It’s too early to be making assessments of how to avoid a financial shock such as that caused by the coronavirus crisis – “we’re still putting out the fire,” the Federal Reserve Board chair said Wednesday – but there will, no doubt, be an assessment once the crisis is past.
In a press conference following the release of the Fed’s latest decision on interest rates – which is to hold the line on a range of 0% to 0.25% for the federal funds target rate – Board Chair Jerome H. (“Jay”) Powell said the crisis is an extraordinary shock, unlike anything he has seen in his lifetime. However, he told reporters that the time will come to be considering questions about how to prevent a shock in the future.
“It’s still too early to be asking them; we’re still putting out the fire, we’re still trying to win,” said, referring to the virus pandemic. “And I think we’ll be at that for a while.”
Powell indicated that the Fed’s past actions to strengthen banks through greater capital requirements and building a better sense of risk within the banking system and how to manage those risks (among other things) have proved to maintain a strong banking system.
“The breakdown we have seen in market function have been in the capital markets,” he said, “and I wouldn’t rush in with prudential regulation of the capital markets.”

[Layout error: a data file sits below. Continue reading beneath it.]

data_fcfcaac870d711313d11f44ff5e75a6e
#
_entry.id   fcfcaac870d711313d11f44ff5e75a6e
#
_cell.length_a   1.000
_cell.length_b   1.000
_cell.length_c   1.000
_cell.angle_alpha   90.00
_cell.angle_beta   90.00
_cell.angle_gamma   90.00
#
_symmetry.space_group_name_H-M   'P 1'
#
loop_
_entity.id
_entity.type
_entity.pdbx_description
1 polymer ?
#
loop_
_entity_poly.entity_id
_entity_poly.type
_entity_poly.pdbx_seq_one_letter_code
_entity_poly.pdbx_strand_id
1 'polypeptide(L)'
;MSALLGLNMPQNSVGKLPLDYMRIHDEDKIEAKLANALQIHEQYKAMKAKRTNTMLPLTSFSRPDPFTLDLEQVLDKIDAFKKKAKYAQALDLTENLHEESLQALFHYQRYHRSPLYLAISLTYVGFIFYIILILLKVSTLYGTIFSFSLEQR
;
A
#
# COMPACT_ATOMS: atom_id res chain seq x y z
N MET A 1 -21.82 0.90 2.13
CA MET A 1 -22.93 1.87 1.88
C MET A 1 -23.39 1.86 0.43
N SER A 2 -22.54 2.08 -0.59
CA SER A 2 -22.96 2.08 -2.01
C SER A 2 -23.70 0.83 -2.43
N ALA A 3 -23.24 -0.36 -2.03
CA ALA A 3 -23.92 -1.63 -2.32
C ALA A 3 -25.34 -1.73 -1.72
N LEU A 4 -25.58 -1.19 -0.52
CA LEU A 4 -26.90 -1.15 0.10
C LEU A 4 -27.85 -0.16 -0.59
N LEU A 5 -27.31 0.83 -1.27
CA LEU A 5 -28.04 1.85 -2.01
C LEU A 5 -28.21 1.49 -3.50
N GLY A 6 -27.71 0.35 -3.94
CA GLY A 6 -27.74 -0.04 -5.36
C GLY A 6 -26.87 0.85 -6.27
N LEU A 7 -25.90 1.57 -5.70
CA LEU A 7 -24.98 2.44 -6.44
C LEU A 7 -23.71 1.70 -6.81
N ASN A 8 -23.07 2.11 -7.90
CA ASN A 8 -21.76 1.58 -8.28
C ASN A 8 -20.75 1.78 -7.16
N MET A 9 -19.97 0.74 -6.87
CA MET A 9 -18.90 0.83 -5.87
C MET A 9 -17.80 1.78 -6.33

However, he said, the size and force of pandemic financial shock “will no doubt reveal weaknesses in the financial architecture, and we’ll have to go to work on those.”
Powell also noted that the crisis has revealed the importance of getting the nation’s fiscal house in order. He said the nation has the fiscal capacity to deal with the crisis, but an unexpected shock such as this – ideally – calls for the country to have a much stronger fiscal position before it faces the shock.
Earlier in the press conference, however, Powell said now is the not the time to act on fiscal concerns. “That time will come and reasonably soon,” Powell said. But this is not the time to let that concern get in the way of winning the battle.”